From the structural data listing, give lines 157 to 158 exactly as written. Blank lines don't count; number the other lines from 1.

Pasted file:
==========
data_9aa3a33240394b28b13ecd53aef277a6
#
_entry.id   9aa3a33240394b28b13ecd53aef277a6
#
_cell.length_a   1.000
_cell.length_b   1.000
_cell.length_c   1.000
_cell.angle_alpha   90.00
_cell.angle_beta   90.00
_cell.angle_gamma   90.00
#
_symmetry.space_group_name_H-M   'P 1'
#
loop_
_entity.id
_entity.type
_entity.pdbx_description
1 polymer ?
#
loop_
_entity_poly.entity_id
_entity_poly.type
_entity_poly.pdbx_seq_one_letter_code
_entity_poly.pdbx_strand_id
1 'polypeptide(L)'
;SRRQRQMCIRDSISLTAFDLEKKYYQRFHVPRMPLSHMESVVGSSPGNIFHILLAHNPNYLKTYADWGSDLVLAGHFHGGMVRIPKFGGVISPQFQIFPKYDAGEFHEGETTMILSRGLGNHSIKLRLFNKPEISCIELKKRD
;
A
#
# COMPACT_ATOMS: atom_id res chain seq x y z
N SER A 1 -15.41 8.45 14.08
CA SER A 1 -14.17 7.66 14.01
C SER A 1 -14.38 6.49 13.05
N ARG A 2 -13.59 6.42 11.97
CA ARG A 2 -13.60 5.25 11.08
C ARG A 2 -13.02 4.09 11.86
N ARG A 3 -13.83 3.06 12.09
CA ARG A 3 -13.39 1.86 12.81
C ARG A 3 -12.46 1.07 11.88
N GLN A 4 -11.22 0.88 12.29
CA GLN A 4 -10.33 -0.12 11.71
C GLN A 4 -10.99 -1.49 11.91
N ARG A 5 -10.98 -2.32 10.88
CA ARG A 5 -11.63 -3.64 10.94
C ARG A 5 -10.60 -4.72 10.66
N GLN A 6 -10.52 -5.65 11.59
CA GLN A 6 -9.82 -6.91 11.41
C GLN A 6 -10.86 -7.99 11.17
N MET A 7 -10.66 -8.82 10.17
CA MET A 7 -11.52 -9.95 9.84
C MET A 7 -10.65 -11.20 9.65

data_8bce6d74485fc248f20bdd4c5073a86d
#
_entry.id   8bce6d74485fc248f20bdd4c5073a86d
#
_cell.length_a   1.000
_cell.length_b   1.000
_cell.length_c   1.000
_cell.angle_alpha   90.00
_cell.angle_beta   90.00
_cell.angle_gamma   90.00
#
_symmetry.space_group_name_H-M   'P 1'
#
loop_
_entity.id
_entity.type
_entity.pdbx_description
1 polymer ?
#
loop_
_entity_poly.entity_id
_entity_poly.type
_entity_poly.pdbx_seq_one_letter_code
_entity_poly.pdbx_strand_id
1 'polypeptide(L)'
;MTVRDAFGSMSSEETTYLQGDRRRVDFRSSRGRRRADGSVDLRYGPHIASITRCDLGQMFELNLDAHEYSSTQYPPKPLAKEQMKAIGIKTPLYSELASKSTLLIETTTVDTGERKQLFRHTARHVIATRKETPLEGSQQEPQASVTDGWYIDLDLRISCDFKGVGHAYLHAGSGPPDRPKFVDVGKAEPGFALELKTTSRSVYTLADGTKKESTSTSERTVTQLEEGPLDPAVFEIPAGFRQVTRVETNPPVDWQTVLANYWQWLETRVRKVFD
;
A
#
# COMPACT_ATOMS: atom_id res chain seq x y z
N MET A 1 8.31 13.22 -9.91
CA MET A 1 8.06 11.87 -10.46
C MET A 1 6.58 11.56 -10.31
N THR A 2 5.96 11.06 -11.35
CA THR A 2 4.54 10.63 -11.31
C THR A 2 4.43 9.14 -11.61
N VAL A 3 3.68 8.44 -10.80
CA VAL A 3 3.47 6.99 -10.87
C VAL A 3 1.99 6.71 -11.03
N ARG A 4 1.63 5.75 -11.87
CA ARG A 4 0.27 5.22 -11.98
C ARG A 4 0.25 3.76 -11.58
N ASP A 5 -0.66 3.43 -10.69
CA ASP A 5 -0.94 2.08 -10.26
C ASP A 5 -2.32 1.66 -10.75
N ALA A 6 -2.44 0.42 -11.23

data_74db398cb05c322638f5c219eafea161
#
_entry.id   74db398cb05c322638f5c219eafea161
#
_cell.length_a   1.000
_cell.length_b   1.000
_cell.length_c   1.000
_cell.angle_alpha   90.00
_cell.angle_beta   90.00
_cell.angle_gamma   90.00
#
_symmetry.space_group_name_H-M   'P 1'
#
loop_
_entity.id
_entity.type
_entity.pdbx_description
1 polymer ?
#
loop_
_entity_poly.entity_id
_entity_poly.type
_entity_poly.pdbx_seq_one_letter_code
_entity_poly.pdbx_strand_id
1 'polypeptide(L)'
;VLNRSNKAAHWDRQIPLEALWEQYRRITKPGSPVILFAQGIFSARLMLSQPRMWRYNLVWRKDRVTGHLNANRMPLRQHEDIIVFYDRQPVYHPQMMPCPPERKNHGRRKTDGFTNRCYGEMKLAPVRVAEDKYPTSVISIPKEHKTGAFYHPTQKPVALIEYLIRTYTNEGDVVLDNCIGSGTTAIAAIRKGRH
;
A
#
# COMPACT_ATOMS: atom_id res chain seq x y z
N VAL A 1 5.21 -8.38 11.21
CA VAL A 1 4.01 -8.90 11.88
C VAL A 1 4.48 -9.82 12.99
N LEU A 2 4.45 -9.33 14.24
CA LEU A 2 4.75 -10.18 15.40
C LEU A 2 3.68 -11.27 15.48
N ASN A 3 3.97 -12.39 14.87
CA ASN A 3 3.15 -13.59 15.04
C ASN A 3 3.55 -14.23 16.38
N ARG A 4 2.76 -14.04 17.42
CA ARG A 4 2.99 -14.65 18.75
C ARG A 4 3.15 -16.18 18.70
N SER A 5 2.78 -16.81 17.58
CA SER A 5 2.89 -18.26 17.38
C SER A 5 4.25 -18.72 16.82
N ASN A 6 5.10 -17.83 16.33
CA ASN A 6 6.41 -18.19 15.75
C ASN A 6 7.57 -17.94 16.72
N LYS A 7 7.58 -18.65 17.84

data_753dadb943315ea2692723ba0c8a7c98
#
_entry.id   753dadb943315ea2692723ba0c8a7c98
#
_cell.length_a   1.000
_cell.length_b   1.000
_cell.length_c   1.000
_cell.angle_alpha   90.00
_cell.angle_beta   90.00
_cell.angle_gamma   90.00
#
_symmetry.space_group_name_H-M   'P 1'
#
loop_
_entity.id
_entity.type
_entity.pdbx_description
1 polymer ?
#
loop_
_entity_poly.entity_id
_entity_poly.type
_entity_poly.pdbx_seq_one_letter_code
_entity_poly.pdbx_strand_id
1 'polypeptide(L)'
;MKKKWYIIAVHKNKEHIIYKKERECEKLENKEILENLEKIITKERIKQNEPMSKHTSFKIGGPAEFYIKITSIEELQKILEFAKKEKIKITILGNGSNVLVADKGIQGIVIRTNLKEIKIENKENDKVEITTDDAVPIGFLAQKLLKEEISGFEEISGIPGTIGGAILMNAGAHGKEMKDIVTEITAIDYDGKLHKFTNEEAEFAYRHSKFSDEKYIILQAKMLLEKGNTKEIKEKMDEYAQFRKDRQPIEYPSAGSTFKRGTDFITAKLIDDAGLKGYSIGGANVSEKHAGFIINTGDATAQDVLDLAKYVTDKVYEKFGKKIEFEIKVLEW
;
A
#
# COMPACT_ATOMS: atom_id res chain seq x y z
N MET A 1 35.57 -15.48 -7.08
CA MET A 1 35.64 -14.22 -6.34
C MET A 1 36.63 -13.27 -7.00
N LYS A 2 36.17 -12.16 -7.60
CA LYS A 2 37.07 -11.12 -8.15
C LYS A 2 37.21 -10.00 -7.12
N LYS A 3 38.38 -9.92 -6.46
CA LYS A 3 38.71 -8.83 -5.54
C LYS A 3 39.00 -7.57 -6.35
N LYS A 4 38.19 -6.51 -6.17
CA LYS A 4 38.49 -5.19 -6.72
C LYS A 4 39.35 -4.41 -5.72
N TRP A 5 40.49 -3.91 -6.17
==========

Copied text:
#
_symmetry.space_group_name_H-M   'P 1'